Red Hat deprecates BTRFS, is Stratis the new ZFS-like hope?

HP storage server macro

For years, almost since its inception in 2009, Btrfs has been looked up to be the successor to the popular EXT4 filesystem. A brave project born to be on-par with ZFS, Btrfs has caught over the years the interest of many people among administrators and users alike, but its life has been more troubled than you might imagine.Btrfs was originally created in 2008 to be a Linux alternative to ZFS since the latter couldn’t be included due to licensing issues; although Canonical is still trying, and even included it Ubuntu 16.04. Btrfs was only accepted in the kernel mainline only in 2009. For much of its life, BTRFS has been considered unstable; the original wiki has a status page to update users about stability. Although unstable, BTRFS had many interesting features/promises (thanks to Wikipedia):

  • Mostly self-healing in some configurations due to the nature of copy-on-write
  • Online defragmentation and an autodefrag mount option
  • Online volume growth and shrinking
  • Online block device addition and removal
  • Online balancing
  • Offline filesystem check
  • Online data scrubbing for finding errors and automatically fixing them for files with redundant copies
  • RAID 0, RAID 1, and RAID 10
  • Subvolumes (one or more separately mountable filesystem roots within each disk partition)
  • Transparent compression (zlib and LZO), configurable per file or volume
  • Snapshots of subvolumes
  • Checksums on data and metadata (CRC-32C)
  • Block discard (reclaims space on some virtualized setups and improves wear leveling on SSDs with TRIM)
  • Send/receive (saving diffs between snapshots to a binary stream)
  • Incremental backup
  • Out-of-band data deduplication (requires userspace tools)

During the past 4 years, BTRFS has been moving fast and many distributions included it in installation options. The major adopter remains SUSE with SLES 12 using it as default filesystem. In 2016 the BTRFS RAID5/6, a feature that was never fully stable, was found to be plagued with bugs that made it unsafe and exposed users to data-loss. Still to date the RAID5/6 wiki page states:

The parity RAID code has multiple serious data-loss bugs in it. It should not be used for anything other than testing purposes.

Also Google has recently shown attention for the project and one of its engineers has confirmed they’re exploring the use of Btrfs on Android.

BTRFS and Red Hat

Red Hat introduced BTRFS as a technology preview in RHEL 6 and has been over the years one of the major contributors. Excluding a brief deprecation, or rather a bad-wording in RHEL 6.8 documentation, Red Hat has always shown interest in BTRFS and before August 2017 everyone would’ve bet Red Hat would’ve continued development. With an unexpected move, Red Hat states in the RHEL 7.4 documentation:

Btrfs has been deprecated

The Btrfs file system has been in Technology Preview state since the initial release of Red Hat Enterprise Linux 6. Red Hat will not be moving Btrfs to a fully supported feature and it will be removed in a future major release of Red Hat Enterprise Linux.
The Btrfs file system did receive numerous updates from the upstream in Red Hat Enterprise Linux 7.4 and will remain available in the Red Hat Enterprise Linux 7 series. However, this is the last planned update to this feature.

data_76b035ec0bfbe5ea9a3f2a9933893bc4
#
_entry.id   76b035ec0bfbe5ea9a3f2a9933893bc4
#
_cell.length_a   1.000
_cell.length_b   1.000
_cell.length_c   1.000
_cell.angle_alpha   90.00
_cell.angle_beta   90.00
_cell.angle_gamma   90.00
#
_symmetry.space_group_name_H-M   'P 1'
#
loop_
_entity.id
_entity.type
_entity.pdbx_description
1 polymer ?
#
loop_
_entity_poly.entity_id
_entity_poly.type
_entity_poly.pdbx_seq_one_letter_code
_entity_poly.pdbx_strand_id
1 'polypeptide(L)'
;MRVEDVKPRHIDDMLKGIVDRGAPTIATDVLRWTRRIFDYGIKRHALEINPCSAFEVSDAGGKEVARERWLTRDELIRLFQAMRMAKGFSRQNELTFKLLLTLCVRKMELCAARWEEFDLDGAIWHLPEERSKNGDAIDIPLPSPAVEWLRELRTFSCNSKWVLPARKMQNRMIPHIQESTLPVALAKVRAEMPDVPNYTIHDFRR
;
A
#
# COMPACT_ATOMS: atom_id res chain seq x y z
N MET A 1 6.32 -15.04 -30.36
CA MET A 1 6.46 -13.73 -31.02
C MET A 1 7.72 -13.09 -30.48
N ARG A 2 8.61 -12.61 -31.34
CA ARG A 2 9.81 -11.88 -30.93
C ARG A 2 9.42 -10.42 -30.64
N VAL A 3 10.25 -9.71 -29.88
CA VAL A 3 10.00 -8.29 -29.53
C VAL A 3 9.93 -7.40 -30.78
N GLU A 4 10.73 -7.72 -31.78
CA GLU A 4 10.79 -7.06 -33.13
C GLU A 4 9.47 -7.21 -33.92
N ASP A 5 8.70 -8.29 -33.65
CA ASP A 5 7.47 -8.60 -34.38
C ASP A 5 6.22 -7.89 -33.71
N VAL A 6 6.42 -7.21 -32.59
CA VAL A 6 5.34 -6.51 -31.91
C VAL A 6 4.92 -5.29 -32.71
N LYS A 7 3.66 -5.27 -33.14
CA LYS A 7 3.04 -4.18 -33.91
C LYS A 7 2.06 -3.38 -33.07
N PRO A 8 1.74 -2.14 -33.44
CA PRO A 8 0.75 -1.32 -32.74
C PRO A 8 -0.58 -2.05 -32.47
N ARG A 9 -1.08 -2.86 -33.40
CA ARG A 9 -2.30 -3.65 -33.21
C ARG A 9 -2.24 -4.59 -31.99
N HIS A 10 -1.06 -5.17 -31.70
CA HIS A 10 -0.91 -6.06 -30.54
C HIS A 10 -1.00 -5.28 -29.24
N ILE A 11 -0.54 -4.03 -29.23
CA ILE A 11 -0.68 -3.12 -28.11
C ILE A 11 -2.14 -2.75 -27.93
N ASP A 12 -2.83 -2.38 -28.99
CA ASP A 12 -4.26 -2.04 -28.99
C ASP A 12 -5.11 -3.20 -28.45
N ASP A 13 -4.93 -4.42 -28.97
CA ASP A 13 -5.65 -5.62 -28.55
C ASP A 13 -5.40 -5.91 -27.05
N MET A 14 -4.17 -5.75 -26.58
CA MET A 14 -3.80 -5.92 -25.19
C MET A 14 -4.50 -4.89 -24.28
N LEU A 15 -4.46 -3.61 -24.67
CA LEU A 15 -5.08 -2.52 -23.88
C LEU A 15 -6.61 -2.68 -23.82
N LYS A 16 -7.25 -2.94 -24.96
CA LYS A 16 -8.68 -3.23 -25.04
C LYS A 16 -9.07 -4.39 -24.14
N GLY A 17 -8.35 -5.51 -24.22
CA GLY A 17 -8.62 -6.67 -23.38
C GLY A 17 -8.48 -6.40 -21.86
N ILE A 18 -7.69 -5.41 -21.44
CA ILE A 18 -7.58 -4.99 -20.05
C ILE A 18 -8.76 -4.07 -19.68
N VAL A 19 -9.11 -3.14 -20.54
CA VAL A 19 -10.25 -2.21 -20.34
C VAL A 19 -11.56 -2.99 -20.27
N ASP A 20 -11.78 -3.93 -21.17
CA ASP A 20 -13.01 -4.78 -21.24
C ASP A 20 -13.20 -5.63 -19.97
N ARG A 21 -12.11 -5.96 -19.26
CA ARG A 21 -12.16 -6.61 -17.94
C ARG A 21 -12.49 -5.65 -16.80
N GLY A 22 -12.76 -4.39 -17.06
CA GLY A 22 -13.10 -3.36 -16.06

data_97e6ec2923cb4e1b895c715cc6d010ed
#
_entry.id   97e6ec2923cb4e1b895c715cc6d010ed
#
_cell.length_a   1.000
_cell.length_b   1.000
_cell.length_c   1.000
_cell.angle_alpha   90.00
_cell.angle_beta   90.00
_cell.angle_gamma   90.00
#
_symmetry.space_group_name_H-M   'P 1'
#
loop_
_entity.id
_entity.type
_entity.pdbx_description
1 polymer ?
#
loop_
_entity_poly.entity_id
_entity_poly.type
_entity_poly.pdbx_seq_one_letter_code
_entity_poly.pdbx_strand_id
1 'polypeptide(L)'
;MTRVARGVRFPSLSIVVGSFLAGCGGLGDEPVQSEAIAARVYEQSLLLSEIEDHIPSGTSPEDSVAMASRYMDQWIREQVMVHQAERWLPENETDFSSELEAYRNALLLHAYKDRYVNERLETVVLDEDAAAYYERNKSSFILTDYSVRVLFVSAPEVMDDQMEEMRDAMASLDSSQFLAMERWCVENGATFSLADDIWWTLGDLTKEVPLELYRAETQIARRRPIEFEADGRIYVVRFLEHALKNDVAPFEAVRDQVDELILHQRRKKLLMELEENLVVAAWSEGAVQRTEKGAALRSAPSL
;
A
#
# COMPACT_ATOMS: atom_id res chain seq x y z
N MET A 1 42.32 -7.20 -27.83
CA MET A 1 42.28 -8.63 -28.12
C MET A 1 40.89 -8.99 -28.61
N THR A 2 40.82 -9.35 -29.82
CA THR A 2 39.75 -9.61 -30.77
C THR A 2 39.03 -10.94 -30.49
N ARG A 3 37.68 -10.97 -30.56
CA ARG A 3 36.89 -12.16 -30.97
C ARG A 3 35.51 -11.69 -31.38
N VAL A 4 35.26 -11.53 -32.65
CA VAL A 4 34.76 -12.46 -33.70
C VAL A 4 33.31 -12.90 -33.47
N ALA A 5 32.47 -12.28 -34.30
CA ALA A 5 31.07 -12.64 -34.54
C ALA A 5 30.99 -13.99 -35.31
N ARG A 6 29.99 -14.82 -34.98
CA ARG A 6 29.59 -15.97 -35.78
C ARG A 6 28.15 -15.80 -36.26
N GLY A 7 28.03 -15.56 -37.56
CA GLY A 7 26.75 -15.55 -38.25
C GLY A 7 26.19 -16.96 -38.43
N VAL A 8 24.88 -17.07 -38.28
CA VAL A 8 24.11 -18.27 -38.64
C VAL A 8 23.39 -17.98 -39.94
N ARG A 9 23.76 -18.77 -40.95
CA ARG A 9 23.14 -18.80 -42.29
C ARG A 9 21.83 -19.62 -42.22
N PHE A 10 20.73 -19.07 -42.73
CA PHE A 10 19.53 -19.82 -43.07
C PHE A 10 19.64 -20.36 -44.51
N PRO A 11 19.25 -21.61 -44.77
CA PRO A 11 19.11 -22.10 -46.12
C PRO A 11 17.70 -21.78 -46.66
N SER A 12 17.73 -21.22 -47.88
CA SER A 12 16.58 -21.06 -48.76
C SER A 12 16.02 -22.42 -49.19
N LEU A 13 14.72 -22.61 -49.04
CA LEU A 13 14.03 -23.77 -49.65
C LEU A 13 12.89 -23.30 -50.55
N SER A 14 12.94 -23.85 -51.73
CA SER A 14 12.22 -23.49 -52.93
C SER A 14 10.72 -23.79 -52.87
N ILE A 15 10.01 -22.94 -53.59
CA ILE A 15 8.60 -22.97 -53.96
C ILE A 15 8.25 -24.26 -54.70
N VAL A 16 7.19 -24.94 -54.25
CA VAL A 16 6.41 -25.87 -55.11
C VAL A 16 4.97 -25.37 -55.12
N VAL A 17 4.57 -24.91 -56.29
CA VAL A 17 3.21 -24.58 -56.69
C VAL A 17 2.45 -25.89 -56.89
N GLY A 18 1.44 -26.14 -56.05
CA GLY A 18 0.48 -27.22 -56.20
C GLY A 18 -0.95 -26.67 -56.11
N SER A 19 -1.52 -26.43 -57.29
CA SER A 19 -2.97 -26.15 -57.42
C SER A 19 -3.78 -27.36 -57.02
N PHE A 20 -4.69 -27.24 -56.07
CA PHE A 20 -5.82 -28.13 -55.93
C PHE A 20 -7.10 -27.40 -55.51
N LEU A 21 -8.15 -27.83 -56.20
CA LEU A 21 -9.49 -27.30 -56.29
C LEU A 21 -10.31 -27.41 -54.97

Bad news for Btrfs, but attention is now over another project that aims to be on-par with ZFS: Stratis.

Stratis vs BTRFS/ZFS

Just like the other two competitors, the newly born Stratis aims to fill the gap on Linux, but there’s much difference. Aside from the brave decision to use the Rust programming language, Stratis aims to provide Btrfs/Zfs-esque features using an incremental approach. Rather than rebuilding the entire stack Stratis aims to extend existing projects to provide the user with a unique point of interaction with the user. Currently, the most appealing projects to be extended are: DM, XFS and LVM (much debated). Although Stratis is much younger than its competitors, this feature aims for Fedora 28, which is only one year from now. If you want to know more about Stratis here’s an excerpt from the GitHub repo:

Stratis (which includes stratisd as well as stratis-cli), provides ZFS/Btrfs-style features by integrating layers of existing technology: Linux’s devicemapper subsystem, and the XFS filesystem. stratisd manages collections of block devices, and exports a D-Bus API. Stratis-cli’s stratis provides a command-line tool which itself uses the D-Bus API to communicate with stratisd.


If Brazil, one of the world biggest producers of beef, would announce to stop producing fish: would you wonder, whether Peru, one of the world biggest producers of fish, would stop producing fish?

You probably wouldn’t.

If one of the rather small contributors to the btrfs filesystem announced to not support btrfs for production systems: should you wonder, whether SUSE, strongest contributor to btrfs today, would stop investing into btrfs?

You probably shouldn’t.

SUSE is committed to btrfs as the default filesystem for SUSE Linux Enterprise, and beyond.

In the meantime SUSE, the current #1 upstream contributor, reaffirms its love for Btrfs stating that Red Hat quitting isn’t a problem for the project. SUSE will continue to support Btrfs for the foreseeable future and explains many other companies like Oracle, Facebook and Fujitsu are still working actively on the project. The post then explains how Btrfs was used to create efficient images for the Raspberry Pi and how IoT may benefit from Btrfs features such as compression, encryption and quotas (albeit not all the three are ready).

Image courtesy of Martin Abegglen

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